Little Italy has a promising new destination for mixed drinks, operated out of one of the city’s premier cocktail and bar-supply stores.
Alambika is the store, and tucked behind its St-Laurent premises is a new space, Alkadémie, that will host experienced and creative bartenders and cocktail creators.
Jean-Sebastien Michel, who owns Alambika, is calling the space less of a bar, and more of a laboratory for experimentation. The space will host ongoing pop-ups from professionals in the industry — the inaugural one comes from mixologist Tao Zrafi, known for putting together innovative menus for bars and restaurants like Nhau and Perles & Paddock.
“I saw that in the industry there are more and more veterans that have a lot to give but may not feel like going to bed at 5 a.m. and being estranged from their wife and kids,” says Michel, explaining the kinds of people he’s hoping to get in at Alkadémie.
To help accommodate those people, the “bar” section, Alkadémie, will only open four nights a week, and usually close around 11 p.m. (perhaps a little later if it’s busy). Pop-ups will take up residency for several weeks at a time. Zrafi’s pop-up, named Funk Populaire, will be there through August. Plus, as a bar supplier, Alambika has access to a very wide range of equipment that can enable plenty of out-of-the-box cocktails.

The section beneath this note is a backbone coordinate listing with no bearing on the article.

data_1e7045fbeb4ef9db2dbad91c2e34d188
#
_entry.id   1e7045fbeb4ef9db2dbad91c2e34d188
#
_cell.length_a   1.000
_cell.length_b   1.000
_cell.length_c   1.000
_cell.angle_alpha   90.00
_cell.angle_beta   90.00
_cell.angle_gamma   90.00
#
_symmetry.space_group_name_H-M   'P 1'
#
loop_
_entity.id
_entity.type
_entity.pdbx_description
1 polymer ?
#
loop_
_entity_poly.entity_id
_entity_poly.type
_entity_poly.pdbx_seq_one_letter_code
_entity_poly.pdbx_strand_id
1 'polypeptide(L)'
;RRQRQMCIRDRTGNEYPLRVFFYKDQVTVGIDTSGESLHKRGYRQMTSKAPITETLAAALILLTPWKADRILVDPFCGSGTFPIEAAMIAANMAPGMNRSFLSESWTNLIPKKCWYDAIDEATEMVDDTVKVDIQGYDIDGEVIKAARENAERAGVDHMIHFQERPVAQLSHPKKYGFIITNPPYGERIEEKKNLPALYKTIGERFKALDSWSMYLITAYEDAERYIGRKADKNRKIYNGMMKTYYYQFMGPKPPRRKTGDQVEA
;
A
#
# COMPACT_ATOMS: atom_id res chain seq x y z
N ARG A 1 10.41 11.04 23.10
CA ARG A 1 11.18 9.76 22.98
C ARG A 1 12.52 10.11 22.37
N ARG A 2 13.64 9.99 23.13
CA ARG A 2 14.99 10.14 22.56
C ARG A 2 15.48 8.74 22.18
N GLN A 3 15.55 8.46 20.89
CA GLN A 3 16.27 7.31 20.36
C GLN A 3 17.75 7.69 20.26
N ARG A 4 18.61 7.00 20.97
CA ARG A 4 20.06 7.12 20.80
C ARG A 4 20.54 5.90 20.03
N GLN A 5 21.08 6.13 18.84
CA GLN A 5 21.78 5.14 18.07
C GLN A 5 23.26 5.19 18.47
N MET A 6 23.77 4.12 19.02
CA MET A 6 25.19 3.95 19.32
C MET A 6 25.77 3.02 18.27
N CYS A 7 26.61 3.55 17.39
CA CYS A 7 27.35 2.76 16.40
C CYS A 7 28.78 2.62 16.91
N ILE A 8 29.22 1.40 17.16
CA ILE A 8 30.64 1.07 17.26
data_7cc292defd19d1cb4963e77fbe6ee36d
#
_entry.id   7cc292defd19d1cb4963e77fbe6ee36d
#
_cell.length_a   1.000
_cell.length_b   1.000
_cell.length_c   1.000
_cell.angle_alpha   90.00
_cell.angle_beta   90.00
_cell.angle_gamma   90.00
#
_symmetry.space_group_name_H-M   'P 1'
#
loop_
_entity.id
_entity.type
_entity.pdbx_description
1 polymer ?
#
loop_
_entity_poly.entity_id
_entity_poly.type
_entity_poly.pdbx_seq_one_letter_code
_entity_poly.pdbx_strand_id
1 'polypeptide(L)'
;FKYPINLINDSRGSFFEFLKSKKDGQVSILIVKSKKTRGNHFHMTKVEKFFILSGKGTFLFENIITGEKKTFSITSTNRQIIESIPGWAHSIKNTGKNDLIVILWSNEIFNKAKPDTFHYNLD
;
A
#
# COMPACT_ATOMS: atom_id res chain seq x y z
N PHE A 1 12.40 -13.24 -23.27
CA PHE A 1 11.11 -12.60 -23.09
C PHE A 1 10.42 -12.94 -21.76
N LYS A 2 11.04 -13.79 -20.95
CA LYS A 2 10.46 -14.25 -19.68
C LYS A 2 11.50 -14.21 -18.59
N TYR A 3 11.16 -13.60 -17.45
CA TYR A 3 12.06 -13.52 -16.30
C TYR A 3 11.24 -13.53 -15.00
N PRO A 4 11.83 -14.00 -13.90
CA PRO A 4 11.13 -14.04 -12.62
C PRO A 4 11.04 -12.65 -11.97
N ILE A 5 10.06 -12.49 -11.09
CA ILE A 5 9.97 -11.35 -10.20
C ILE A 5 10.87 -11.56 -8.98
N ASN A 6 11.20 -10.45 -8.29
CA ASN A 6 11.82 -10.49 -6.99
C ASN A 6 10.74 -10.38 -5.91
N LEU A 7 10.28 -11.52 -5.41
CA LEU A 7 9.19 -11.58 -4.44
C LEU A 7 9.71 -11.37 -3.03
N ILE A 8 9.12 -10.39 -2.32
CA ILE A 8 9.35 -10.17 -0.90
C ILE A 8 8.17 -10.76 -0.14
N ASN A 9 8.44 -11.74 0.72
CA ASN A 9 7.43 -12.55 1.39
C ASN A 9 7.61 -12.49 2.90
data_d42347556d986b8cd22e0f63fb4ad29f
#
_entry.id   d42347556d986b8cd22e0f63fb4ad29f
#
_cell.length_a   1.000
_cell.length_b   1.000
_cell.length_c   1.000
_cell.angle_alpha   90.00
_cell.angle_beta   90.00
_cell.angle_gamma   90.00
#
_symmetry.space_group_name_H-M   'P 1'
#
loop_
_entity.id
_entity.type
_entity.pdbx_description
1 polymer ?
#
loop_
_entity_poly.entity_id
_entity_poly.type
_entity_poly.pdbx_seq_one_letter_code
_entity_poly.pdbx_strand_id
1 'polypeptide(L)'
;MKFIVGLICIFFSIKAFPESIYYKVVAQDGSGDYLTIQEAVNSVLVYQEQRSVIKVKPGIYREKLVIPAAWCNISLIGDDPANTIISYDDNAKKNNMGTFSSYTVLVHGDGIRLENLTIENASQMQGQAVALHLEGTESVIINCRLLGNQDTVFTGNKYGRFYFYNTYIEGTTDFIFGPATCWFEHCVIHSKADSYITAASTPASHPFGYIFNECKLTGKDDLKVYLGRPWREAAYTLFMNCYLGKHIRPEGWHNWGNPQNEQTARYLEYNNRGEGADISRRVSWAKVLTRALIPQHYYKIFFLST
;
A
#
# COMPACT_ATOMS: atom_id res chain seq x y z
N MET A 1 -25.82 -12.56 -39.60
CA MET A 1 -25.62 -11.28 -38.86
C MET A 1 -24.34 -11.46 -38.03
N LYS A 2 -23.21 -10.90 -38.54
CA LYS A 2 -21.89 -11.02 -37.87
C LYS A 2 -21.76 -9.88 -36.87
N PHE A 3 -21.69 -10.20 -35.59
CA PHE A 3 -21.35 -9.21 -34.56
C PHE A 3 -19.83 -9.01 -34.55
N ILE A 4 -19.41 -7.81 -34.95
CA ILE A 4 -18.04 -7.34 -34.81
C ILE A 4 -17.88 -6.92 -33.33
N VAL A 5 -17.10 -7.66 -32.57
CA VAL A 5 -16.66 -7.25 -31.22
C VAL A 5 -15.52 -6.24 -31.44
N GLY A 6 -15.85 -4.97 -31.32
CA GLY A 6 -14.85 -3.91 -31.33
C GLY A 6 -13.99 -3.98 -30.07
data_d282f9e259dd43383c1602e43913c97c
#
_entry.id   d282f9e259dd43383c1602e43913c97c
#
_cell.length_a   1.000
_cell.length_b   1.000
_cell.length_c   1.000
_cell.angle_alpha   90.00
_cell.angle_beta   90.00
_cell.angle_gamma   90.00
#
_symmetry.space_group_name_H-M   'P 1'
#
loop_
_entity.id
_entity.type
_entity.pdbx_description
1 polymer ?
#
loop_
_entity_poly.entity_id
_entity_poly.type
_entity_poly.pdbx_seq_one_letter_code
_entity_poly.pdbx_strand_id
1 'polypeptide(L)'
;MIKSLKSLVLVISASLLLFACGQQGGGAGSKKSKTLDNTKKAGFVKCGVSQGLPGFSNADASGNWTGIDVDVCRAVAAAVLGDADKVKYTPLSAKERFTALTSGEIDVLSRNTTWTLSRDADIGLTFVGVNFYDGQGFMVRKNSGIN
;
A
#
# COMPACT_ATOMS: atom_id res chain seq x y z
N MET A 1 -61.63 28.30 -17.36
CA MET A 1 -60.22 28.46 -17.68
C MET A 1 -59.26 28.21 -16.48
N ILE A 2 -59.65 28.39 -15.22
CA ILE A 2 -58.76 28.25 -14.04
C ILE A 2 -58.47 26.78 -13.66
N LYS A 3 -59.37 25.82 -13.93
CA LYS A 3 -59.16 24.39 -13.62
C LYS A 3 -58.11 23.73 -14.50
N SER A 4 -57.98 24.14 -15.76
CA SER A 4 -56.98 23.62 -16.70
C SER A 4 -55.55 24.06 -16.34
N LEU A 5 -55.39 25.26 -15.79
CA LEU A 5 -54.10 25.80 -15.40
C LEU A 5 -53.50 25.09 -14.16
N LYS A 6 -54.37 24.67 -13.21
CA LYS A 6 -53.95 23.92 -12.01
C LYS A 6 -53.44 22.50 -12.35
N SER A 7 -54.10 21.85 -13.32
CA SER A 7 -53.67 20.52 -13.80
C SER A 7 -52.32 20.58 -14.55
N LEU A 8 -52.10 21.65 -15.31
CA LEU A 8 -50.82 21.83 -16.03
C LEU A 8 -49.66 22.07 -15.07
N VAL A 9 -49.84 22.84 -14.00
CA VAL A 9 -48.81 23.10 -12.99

“The level of cocktails that Tao brings is what you’d pay $20 for in a hotel bar, but you pay $13 and enjoy the street view,” says Michel.
In September, a new pop-up will appear, Funk Boreale, aiming to showcase products and flavours from Quebec’s forests — and it’s not just the menu that’ll change, but the whole space, with new fall-centric décor. (At present, the space has a simple yet eclectic living room vibe to it.)
“We’ll stay out of cliches like putting pine everywhere; We’ll work with foragers and some specialists to get products. The decor will change to a ‘fall in Quebec’ theme, too,” says Michel.
Alkadémie isn’t just focused on alcohol — Michel says that the space will also highlight non-alcoholic options, instead of treating them as a lesser sideshow.
The Alkadémie space is tucked behind the Alambika shop — Alambika moved over to that space last September from a location in Outremont, but a slow permitting process meant that the bar space only just opened.
Michel says he won’t just use Alkadémie for the pop-up bars — he’s taking inspiration from multi-purpose spaces like Old Montreal’s Phi Centre.
“For me it’s like a sandbox, we really like to connect the dots between people.”
That means events like film screenings are in the works — a bee-themed week is planned, featuring a documentary on apiculture and cocktails featuring honey products; Michel is also hoping to stage educational events and workshops including one focused on absinthe.